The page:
Two interacting processes, the circadian clock and a homeostatic sleep drive, which reflects both the quality and quantity of waking experience, regulate sleep. The circadian clock has been heavily studied and the molecular process underlying it is well understood. The sleep homeostat, on the other hand, is poorly understood and our knowledge of the molecular processes governing it is incipient at best. Discovery of the gene period, which encodes an integral component of the molecular clock and displays oscillatory expression reflecting normal clock function, allowed for real-time monitoring of the clock's molecular mechanism in vivo using a bioluminescent luciferase reporter (per-luc). In contrast, the best marker of sleep drive is electroencephalogram delta band power, which neither completely reflects sleep drive nor serves as a functional component of the sleep homeostat. Thus, the primary goal of this project is to use a specific set of parameters defining an ideal homeostatic marker to actually identify markers of homeostatic sleep drive. Previous attempts to identify genes with a role in the sleep homeostat through transcriptomics have largely suffered from a lack of specificity. Substantial changes in gene expression can often be observed in specific circuits at times when global profiling reveals naught. This proposal leverages the Allada lab's expertise in gene expression profiling of small, genetically defined populations of neurons to identify transcripts that reflect changes in homeostatic drive in sleep relevant areas of the fly brain. In addition, I am proposing several novel strategies to improve detection of homeostatic genes by eliminating circadian influence and manipulating waking experience prior to homeostatically driven recovery sleep. Candidate transcripts will be subjected to secondary screening to eliminate genes that do not play a functional role in homeostatic drive. Finally, I propose to develop novel tools for in vivo monitoring of the molecular process governing sleep drive to facilitate future inquiry into the mechanisms underlying sleep.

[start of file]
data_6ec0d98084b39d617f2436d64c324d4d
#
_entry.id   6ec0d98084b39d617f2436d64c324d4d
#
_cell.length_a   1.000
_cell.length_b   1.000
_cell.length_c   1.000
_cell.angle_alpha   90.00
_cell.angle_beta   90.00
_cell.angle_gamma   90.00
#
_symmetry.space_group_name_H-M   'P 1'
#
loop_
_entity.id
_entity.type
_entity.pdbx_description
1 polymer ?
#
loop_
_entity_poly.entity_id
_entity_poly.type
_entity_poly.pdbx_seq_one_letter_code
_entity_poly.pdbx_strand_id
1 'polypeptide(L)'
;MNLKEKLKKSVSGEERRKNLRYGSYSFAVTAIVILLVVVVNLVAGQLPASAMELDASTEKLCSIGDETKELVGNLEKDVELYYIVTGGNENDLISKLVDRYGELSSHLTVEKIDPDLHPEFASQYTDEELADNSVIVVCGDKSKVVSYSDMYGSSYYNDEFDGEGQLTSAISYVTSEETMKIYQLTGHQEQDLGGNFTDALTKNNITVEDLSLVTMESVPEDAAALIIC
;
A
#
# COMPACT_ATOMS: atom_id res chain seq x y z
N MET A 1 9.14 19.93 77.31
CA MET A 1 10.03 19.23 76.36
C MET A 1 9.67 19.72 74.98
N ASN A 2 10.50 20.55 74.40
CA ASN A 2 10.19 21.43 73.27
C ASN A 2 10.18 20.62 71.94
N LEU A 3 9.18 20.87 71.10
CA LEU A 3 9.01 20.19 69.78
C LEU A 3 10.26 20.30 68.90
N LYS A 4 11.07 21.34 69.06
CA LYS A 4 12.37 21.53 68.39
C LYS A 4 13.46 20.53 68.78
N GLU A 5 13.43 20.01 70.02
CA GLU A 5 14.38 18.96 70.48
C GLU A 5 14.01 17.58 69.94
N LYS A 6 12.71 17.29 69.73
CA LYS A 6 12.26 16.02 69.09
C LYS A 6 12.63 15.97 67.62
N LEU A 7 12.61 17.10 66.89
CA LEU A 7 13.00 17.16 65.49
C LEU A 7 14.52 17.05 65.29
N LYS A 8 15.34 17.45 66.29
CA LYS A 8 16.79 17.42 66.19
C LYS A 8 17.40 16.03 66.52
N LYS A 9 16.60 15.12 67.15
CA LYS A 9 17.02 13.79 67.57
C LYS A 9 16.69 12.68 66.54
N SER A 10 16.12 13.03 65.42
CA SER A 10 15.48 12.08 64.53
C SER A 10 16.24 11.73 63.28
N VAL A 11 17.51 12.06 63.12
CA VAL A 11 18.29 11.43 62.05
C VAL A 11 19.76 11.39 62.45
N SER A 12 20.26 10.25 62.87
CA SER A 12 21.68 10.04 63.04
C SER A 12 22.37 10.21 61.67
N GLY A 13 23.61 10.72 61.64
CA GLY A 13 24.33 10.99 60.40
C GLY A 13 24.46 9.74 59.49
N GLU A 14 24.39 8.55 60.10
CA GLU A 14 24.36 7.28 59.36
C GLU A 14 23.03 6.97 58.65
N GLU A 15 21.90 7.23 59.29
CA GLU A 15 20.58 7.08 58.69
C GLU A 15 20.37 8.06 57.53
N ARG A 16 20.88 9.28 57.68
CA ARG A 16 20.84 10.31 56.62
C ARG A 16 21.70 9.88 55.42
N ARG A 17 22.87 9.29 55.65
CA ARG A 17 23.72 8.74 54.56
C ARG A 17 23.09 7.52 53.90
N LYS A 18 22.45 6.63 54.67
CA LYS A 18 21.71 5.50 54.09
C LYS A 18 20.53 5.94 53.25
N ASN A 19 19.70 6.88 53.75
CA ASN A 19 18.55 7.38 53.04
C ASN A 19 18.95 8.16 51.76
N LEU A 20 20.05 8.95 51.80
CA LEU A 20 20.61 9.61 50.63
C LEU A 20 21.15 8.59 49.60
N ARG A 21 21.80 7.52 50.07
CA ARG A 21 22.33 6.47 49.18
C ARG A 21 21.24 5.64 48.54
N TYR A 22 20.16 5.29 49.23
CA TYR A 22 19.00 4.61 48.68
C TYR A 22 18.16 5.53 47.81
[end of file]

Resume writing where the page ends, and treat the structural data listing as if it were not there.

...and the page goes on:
Sleep is a highly conserved behavior across the animal kingdom, but we have very little understanding of its purpose. The circadian clock and an ill-defined homeostatic drive generated by extended wakefulness regulate sleep, but the molecular process at the root of the homeostatic drive is completely unknown. My proposal focuses on targeted gene expression profiling and functional validation to identify potential molecular correlates of homeostatic sleep drive and develop tools for further investigation of this process in the fly, Drosophila melanogaster.